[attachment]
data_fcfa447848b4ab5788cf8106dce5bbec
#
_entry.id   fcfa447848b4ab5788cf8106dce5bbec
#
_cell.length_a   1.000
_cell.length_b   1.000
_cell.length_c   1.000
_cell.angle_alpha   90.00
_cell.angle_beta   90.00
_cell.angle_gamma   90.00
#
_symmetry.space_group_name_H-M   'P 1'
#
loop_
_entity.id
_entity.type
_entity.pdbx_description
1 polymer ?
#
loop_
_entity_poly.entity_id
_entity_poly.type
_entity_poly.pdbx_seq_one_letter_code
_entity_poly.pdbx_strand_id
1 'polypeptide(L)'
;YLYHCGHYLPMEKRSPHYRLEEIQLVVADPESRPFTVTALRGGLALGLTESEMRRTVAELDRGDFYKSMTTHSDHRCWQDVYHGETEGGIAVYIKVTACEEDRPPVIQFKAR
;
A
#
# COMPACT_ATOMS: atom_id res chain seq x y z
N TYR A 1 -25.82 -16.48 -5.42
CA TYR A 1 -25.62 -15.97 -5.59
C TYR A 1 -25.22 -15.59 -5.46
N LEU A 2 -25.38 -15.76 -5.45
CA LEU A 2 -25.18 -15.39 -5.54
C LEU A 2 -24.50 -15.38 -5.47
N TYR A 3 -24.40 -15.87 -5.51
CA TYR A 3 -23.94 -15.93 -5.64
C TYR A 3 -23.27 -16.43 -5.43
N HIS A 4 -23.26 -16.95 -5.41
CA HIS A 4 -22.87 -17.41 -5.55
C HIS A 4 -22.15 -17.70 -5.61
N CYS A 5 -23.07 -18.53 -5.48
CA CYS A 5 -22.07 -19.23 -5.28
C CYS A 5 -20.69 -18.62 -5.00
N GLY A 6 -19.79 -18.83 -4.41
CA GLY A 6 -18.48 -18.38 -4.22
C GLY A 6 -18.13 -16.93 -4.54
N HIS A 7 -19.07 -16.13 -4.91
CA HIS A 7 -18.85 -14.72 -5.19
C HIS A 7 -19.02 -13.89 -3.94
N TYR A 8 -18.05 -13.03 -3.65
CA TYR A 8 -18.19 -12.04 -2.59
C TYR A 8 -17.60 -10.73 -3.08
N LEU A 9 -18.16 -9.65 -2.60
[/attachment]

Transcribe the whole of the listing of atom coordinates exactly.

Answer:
data_fcfa447848b4ab5788cf8106dce5bbec
#
_entry.id   fcfa447848b4ab5788cf8106dce5bbec
#
_cell.length_a   1.000
_cell.length_b   1.000
_cell.length_c   1.000
_cell.angle_alpha   90.00
_cell.angle_beta   90.00
_cell.angle_gamma   90.00
#
_symmetry.space_group_name_H-M   'P 1'
#
loop_
_entity.id
_entity.type
_entity.pdbx_description
1 polymer ?
#
loop_
_entity_poly.entity_id
_entity_poly.type
_entity_poly.pdbx_seq_one_letter_code
_entity_poly.pdbx_strand_id
1 'polypeptide(L)'
;YLYHCGHYLPMEKRSPHYRLEEIQLVVADPESRPFTVTALRGGLALGLTESEMRRTVAELDRGDFYKSMTTHSDHRCWQDVYHGETEGGIAVYIKVTACEEDRPPVIQFKAR
;
A
#
# COMPACT_ATOMS: atom_id res chain seq x y z
N TYR A 1 -25.82 -16.48 -5.42
CA TYR A 1 -25.62 -15.97 -5.59
C TYR A 1 -25.22 -15.59 -5.46
N LEU A 2 -25.38 -15.76 -5.45
CA LEU A 2 -25.18 -15.39 -5.54
C LEU A 2 -24.50 -15.38 -5.47
N TYR A 3 -24.40 -15.87 -5.51
CA TYR A 3 -23.94 -15.93 -5.64
C TYR A 3 -23.27 -16.43 -5.43
N HIS A 4 -23.26 -16.95 -5.41
CA HIS A 4 -22.87 -17.41 -5.55
C HIS A 4 -22.15 -17.70 -5.61
N CYS A 5 -23.07 -18.53 -5.48
CA CYS A 5 -22.07 -19.23 -5.28
C CYS A 5 -20.69 -18.62 -5.00
N GLY A 6 -19.79 -18.83 -4.41
CA GLY A 6 -18.48 -18.38 -4.22
C GLY A 6 -18.13 -16.93 -4.54
N HIS A 7 -19.07 -16.13 -4.91
CA HIS A 7 -18.85 -14.72 -5.19
C HIS A 7 -19.02 -13.89 -3.94
N TYR A 8 -18.05 -13.03 -3.65
CA TYR A 8 -18.19 -12.04 -2.59
C TYR A 8 -17.60 -10.73 -3.08
N LEU A 9 -18.16 -9.65 -2.60